A new study by researchers from Trinity College Dublin and St James's Hospital has reported for the first time that vitamin D can be measured in human hair. The paper has been published in the international, peer-reviewed journal of human nutrition, Nutrients.
At present, the best way of assessing vitamin D is to measure the concentration of vitamin D in the blood. However, this can be painful, requires expertise and training along with hygienic conditions/equipment so getting a sample is not always workable. In addition, the blood result represents vitamin D status at a single time point, which is problematic because vitamin D changes with the seasons: it's not uncommon for someone to be sufficient in vitamin D in the summer time, and very deficient in the winter. This means that a single snapshot of vitamin D status is not able to provide information on vitamin D year-round.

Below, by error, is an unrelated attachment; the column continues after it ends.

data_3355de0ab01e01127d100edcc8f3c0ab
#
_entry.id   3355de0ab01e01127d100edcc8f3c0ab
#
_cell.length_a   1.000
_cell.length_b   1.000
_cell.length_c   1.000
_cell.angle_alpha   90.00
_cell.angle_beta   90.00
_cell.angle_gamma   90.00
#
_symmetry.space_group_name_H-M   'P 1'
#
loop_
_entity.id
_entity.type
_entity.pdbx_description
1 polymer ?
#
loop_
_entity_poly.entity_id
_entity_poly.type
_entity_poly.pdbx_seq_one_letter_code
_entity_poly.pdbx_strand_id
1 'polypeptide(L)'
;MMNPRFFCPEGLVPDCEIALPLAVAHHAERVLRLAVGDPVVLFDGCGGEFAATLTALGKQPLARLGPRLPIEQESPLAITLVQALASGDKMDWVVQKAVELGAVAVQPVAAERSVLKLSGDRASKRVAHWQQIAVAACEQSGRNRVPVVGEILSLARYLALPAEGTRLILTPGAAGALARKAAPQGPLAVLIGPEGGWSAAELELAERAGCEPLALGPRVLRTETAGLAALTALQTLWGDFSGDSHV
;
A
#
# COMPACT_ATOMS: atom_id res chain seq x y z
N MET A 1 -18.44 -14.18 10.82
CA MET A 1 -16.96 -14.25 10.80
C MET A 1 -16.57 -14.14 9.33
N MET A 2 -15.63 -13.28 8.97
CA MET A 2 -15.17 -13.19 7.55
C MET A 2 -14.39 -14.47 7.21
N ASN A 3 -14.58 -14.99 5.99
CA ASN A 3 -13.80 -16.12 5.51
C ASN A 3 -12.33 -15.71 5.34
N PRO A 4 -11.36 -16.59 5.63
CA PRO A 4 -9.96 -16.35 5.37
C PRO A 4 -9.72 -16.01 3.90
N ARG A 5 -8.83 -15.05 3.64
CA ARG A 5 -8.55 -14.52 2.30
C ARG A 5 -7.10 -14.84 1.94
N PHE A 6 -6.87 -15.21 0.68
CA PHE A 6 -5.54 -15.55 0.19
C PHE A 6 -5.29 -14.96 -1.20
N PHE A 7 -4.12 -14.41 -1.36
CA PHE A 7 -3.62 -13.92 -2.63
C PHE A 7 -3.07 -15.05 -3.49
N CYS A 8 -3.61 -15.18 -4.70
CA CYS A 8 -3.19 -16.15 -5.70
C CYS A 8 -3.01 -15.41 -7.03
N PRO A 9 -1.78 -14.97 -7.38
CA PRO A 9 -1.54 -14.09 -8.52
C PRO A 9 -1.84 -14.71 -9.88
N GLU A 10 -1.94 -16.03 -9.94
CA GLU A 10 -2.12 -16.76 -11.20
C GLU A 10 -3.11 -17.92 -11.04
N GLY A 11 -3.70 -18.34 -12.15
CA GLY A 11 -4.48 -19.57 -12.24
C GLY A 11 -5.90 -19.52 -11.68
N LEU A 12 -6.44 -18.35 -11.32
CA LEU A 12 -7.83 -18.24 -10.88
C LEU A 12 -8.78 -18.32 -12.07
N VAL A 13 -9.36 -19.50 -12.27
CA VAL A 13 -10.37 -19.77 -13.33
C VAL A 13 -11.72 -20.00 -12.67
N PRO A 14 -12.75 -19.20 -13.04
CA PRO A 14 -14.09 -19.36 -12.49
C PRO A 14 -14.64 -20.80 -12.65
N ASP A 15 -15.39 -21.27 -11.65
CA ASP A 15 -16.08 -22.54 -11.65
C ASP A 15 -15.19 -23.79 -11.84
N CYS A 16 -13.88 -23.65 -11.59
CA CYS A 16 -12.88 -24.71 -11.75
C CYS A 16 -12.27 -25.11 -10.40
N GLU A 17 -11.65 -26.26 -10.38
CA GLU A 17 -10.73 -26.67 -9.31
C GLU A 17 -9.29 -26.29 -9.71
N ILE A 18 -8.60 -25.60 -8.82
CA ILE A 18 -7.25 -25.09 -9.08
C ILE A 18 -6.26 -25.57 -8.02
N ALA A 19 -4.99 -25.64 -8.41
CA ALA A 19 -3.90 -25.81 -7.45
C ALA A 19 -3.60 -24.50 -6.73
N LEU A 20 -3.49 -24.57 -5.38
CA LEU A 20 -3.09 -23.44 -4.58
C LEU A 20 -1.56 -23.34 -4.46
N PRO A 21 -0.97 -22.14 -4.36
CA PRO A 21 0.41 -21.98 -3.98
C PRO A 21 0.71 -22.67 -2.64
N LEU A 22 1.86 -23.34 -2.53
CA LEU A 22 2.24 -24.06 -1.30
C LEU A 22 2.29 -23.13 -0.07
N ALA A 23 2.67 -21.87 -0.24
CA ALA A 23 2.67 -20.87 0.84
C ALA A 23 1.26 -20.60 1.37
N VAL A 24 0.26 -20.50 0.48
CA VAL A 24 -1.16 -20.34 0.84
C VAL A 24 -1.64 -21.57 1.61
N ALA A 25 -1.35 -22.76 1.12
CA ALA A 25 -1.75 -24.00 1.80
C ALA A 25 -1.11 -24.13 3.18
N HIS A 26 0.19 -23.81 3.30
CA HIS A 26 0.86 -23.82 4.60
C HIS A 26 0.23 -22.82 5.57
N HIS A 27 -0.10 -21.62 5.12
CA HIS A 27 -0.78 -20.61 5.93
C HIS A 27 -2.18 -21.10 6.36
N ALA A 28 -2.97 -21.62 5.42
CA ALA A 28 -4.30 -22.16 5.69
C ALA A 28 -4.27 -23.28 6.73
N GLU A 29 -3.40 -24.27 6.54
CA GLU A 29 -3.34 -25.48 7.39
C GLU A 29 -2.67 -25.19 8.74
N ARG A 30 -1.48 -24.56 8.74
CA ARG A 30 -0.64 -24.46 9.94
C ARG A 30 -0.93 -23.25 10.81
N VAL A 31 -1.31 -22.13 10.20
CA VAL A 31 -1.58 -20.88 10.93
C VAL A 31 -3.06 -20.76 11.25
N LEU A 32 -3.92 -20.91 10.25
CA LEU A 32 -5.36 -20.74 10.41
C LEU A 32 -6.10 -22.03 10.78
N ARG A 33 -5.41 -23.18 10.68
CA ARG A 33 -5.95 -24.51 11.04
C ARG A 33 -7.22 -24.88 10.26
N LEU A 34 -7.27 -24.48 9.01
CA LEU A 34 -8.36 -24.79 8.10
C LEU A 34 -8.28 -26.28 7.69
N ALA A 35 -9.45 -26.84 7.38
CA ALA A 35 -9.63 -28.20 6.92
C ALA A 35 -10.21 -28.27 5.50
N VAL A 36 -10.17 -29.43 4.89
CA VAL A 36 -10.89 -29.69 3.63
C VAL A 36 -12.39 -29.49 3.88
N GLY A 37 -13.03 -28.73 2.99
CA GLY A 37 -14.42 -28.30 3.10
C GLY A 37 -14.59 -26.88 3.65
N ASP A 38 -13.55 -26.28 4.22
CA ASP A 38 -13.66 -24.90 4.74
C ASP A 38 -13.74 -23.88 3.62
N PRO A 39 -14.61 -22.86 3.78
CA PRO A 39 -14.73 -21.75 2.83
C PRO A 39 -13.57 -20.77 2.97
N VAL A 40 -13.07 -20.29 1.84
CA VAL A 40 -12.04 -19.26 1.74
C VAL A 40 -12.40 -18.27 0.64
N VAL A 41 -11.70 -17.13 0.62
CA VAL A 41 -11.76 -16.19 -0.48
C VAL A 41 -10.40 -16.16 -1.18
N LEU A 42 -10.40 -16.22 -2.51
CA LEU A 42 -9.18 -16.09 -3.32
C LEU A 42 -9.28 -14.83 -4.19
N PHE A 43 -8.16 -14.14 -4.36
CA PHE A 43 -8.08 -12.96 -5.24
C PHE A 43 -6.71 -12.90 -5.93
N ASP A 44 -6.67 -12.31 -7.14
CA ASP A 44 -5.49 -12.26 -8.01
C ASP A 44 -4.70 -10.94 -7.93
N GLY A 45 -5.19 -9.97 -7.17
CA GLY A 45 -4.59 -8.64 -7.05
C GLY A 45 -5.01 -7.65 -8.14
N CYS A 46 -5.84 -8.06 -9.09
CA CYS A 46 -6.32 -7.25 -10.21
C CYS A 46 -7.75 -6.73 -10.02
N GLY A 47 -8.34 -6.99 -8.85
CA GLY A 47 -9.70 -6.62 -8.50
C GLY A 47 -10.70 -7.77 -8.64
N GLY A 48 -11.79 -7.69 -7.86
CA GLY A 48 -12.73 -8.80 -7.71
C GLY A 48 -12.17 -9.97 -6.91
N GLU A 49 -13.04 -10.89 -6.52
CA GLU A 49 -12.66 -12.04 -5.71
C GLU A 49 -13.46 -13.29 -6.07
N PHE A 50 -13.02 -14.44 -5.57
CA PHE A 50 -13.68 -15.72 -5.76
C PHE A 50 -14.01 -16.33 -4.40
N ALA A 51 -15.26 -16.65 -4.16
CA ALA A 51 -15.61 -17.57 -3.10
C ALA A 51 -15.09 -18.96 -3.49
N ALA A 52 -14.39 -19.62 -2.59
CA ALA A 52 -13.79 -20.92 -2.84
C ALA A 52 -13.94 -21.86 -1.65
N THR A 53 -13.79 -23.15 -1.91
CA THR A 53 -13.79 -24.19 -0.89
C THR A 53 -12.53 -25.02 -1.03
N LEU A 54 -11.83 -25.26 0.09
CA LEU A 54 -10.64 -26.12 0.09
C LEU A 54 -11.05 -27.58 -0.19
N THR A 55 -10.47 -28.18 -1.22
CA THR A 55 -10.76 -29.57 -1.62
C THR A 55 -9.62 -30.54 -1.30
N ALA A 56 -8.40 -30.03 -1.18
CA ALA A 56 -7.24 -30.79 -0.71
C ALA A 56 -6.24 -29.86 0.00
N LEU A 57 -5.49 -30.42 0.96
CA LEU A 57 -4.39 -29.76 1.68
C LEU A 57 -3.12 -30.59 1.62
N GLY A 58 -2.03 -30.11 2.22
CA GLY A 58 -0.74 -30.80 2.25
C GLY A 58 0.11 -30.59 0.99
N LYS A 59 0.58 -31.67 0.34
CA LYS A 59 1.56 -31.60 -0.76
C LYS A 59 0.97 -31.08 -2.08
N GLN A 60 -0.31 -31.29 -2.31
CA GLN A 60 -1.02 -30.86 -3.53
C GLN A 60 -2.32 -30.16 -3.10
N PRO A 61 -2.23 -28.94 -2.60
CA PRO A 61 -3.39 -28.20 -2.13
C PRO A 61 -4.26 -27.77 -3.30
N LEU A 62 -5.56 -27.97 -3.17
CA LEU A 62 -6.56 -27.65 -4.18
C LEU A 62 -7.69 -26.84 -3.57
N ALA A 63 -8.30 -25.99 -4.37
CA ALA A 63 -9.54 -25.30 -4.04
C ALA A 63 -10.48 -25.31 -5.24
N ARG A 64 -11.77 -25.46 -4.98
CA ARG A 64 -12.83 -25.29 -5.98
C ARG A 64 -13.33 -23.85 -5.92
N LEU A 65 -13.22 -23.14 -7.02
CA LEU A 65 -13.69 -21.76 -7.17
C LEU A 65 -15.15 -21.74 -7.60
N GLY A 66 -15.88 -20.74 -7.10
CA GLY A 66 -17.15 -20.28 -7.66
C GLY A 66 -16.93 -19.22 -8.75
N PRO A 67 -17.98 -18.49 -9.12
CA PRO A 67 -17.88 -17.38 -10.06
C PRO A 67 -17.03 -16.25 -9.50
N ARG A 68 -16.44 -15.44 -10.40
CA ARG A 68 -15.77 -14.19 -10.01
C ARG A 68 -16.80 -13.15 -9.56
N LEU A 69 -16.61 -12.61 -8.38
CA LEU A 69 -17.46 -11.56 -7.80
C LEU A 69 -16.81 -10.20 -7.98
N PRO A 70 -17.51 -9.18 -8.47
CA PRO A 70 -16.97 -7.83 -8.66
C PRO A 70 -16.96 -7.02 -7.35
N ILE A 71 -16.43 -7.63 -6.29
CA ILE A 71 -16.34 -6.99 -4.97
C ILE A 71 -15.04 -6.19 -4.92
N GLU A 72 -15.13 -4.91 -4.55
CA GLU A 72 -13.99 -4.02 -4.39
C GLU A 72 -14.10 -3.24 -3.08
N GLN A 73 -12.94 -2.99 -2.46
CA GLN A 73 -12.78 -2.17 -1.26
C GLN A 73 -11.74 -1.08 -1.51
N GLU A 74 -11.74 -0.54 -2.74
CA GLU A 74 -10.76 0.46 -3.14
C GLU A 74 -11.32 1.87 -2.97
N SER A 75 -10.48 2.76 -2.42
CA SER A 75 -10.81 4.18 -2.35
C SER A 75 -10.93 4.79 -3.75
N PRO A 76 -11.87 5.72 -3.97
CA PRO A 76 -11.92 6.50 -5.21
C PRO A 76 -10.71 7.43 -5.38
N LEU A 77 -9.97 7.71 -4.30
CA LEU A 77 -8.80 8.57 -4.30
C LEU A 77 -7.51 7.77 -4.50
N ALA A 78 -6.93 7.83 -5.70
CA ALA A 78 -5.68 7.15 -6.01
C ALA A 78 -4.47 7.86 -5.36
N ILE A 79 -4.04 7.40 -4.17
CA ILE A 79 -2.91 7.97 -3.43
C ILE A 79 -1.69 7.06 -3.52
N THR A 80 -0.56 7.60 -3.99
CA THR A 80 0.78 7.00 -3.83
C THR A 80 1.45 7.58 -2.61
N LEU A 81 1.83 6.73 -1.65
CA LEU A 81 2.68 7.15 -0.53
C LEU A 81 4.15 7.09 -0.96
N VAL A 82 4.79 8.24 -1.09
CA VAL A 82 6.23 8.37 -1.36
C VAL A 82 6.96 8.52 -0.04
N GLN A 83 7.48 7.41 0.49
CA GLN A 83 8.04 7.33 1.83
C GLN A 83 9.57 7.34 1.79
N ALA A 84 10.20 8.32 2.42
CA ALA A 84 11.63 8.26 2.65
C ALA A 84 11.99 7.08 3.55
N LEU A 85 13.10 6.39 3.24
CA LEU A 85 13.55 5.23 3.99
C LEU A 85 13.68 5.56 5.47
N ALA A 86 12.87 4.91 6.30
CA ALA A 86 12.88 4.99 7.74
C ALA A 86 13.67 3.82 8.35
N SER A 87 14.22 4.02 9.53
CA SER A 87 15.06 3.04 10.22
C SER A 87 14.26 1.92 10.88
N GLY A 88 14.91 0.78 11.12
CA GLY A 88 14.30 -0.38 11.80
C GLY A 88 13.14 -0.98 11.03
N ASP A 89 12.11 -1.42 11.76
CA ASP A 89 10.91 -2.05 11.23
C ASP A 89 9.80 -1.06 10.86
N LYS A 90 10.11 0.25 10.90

The current study is the first in the world to publish that it is possible to extract and measure vitamin D in human hair. This is a major step forward in assessing vitamin D status, potentially one of the major innovations in vitamin D measurement. Traditional blood analysis captures just a moment in time; in contrast, hair, which grows at approximately 1cm per month, could reflect vitamin D status over several months capturing the large seasonal differences in vitamin D status.
Pls see the link..